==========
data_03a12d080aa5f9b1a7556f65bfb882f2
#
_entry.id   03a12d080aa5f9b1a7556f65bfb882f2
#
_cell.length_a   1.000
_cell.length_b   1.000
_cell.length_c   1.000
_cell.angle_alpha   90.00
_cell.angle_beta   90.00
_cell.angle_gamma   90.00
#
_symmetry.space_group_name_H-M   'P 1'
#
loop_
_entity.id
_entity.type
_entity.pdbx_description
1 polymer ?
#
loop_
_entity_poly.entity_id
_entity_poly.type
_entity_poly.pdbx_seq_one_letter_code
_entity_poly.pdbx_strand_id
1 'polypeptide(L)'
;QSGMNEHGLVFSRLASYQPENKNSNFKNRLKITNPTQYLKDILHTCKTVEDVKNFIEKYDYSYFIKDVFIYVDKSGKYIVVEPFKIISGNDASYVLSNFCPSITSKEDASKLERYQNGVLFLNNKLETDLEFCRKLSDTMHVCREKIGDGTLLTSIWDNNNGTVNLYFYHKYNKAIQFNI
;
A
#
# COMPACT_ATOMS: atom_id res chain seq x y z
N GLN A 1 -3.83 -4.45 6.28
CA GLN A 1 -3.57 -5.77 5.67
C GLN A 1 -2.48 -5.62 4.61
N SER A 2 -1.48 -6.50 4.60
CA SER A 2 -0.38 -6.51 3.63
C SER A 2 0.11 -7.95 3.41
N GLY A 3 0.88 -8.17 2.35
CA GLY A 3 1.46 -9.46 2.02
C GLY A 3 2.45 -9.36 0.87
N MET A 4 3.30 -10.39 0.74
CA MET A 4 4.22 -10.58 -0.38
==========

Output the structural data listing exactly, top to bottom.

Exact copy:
data_03a12d080aa5f9b1a7556f65bfb882f2
#
_entry.id   03a12d080aa5f9b1a7556f65bfb882f2
#
_cell.length_a   1.000
_cell.length_b   1.000
_cell.length_c   1.000
_cell.angle_alpha   90.00
_cell.angle_beta   90.00
_cell.angle_gamma   90.00
#
_symmetry.space_group_name_H-M   'P 1'
#
loop_
_entity.id
_entity.type
_entity.pdbx_description
1 polymer ?
#
loop_
_entity_poly.entity_id
_entity_poly.type
_entity_poly.pdbx_seq_one_letter_code
_entity_poly.pdbx_strand_id
1 'polypeptide(L)'
;QSGMNEHGLVFSRLASYQPENKNSNFKNRLKITNPTQYLKDILHTCKTVEDVKNFIEKYDYSYFIKDVFIYVDKSGKYIVVEPFKIISGNDASYVLSNFCPSITSKEDASKLERYQNGVLFLNNKLETDLEFCRKLSDTMHVCREKIGDGTLLTSIWDNNNGTVNLYFYHKYNKAIQFNI
;
A
#
# COMPACT_ATOMS: atom_id res chain seq x y z
N GLN A 1 -3.83 -4.45 6.28
CA GLN A 1 -3.57 -5.77 5.67
C GLN A 1 -2.48 -5.62 4.61
N SER A 2 -1.48 -6.50 4.60
CA SER A 2 -0.38 -6.51 3.63
C SER A 2 0.11 -7.95 3.41
N GLY A 3 0.88 -8.17 2.35
CA GLY A 3 1.46 -9.46 2.02
C GLY A 3 2.45 -9.36 0.87
N MET A 4 3.30 -10.39 0.74
CA MET A 4 4.22 -10.58 -0.38